Terrible news for both humans and the planet! New data from the Mauna Loa Observatory in Hawaii are showing that the concentration of atmospheric CO2 has reached the highest point in the last 3 million years. The data shows over 415 parts per million (ppm) of CO2 since the evolution of humans. The information was posted on Twitter by the Scripps Institution of Oceanography which measures daily CO2 together with the National Oceanic and Atmospheric Administration (NOAA).
What Do the Measurements Mean for Humans and the Planet?
In 1958, a program of measurements was started by Charles David Keeling and the graphic of the CO2 concentration in the atmosphere has been invented; it is named the Keeling Curve. The CO2 measurements from a few days ago are revealing 415 ppm, which is a record for the entire human history.
If we look back in the history of this planet, in the Pliocene Epoch, that means three million years ago, the CO2 levels were between 310 and 400 ppm, and a temperature around 2-3 degree Celsius warmer than today. Of course, other changes were at that time: the Arctic was full of trees, not ice, and the temperatures in the summer were around 15 degrees C, and the sea levels were higher than now.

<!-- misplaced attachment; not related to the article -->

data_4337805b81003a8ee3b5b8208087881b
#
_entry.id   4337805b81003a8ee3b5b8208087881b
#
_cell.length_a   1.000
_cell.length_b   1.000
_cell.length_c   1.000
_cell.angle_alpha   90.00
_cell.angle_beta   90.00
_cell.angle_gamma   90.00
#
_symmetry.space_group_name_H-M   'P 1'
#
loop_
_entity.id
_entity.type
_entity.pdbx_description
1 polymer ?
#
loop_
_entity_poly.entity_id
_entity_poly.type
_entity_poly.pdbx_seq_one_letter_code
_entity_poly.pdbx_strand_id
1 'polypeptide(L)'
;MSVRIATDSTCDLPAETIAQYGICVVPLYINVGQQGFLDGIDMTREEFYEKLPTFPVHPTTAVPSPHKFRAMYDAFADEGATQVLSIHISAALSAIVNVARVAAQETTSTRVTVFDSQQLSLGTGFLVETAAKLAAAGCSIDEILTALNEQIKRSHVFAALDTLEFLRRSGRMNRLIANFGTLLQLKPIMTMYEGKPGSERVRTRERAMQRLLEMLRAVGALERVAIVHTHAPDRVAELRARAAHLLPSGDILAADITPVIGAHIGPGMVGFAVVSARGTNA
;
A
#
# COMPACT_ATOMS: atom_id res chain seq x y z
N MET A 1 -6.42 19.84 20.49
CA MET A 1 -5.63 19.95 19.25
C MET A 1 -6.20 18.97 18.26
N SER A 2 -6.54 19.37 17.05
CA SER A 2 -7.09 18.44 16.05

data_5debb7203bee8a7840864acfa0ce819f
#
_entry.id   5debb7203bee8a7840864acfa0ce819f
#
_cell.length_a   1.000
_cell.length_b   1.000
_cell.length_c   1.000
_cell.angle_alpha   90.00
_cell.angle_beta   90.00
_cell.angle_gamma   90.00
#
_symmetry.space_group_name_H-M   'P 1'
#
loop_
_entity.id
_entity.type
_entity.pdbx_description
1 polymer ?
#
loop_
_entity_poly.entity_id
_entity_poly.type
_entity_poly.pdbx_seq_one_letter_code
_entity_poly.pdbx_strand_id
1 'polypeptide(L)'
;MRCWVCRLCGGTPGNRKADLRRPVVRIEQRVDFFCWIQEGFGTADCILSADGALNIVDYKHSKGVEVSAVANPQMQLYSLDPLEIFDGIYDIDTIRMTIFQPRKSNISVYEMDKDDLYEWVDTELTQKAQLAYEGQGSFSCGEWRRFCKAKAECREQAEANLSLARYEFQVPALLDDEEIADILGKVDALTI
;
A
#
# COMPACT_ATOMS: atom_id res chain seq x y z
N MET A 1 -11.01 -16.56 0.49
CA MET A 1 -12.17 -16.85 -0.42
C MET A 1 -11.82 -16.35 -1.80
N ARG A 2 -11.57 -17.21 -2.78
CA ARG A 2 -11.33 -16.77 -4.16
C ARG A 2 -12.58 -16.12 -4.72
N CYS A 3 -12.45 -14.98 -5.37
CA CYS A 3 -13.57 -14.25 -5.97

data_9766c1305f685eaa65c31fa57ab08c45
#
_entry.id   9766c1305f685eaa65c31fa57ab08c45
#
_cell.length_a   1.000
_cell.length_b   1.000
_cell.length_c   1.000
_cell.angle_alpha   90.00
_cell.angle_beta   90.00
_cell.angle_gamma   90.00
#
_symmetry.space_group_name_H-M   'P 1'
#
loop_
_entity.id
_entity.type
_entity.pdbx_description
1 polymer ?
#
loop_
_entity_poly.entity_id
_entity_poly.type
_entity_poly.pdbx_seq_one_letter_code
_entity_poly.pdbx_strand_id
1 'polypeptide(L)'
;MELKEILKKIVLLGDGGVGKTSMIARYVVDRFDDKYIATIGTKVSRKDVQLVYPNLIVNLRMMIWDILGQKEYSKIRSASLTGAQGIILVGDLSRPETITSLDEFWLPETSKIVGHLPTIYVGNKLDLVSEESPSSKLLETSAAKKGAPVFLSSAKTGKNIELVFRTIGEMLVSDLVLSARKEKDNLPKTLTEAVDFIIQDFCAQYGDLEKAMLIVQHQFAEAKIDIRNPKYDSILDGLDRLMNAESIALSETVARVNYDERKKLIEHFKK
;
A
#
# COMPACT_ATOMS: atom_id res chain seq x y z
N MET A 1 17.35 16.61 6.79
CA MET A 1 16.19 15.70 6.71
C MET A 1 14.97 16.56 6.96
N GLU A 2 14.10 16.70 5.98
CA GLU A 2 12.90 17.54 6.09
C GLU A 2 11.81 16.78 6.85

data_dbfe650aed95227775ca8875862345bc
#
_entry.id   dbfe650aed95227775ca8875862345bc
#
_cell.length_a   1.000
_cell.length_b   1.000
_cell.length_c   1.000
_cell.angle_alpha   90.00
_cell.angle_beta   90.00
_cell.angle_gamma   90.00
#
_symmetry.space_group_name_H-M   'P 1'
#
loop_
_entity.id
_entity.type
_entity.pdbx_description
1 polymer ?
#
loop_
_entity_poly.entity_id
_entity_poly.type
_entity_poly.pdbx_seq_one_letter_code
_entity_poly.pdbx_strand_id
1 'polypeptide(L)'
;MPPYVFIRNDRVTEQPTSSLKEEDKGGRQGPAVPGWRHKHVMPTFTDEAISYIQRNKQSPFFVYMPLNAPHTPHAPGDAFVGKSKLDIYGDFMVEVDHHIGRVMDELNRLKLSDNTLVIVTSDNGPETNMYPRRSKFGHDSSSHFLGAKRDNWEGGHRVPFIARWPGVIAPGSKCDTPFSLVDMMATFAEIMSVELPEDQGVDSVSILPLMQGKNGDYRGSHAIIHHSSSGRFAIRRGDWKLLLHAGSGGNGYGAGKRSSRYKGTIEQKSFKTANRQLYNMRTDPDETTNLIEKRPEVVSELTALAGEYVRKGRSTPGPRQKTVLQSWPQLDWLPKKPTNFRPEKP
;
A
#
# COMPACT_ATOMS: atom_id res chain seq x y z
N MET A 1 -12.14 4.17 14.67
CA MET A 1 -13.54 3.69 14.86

Atmospheric CO2 Reached The Highest Levels In The Last 3 Million Years
Humans are the first factor that causes detrimental effects on the atmosphere by burning fossil fuels and cutting down forests, destructing nature by all means. These actions are preventing the Earth to cool down naturally, and all the heat is blocked near the surface- that is causing global temperature to rise. Greenhouse gases and the CO2 releases are raising the global temperature at 1 degree C.
Besides this, studies are showing that if the World is getting warmer with two degrees, some devastating consequences will happen. We will have a risk of wildfires, a 25% more hot days, heat waves every five years, flooding, weather cyclones, and typhoons, and more than one million species are risking extinction. And that’s not all, because mosquitoes will thrive, and the risk of malaria and other diseases will be high.
Finally, the two degrees increase can become possible; the problem is not to go there or even worse, with three or four degrees, because Earth will enter in a hothouse stage. The measures of preventing the devastating effects on Earth is to cut down the atmospheric CO2 emissions, to create carbon sinks, to plant as many trees as possible, and to develop innovative technologies for carbon capture.
Dee Mongo is a graduate of UFT. She’s based in Toronto and has written for Maclean’s, Motherboard, the National Post, and the Huffington Post. In her spare time, she plays AC/DC on the ukulele and does psychic readings for B-grade celebrities. Dee is our tech/finance correspondent.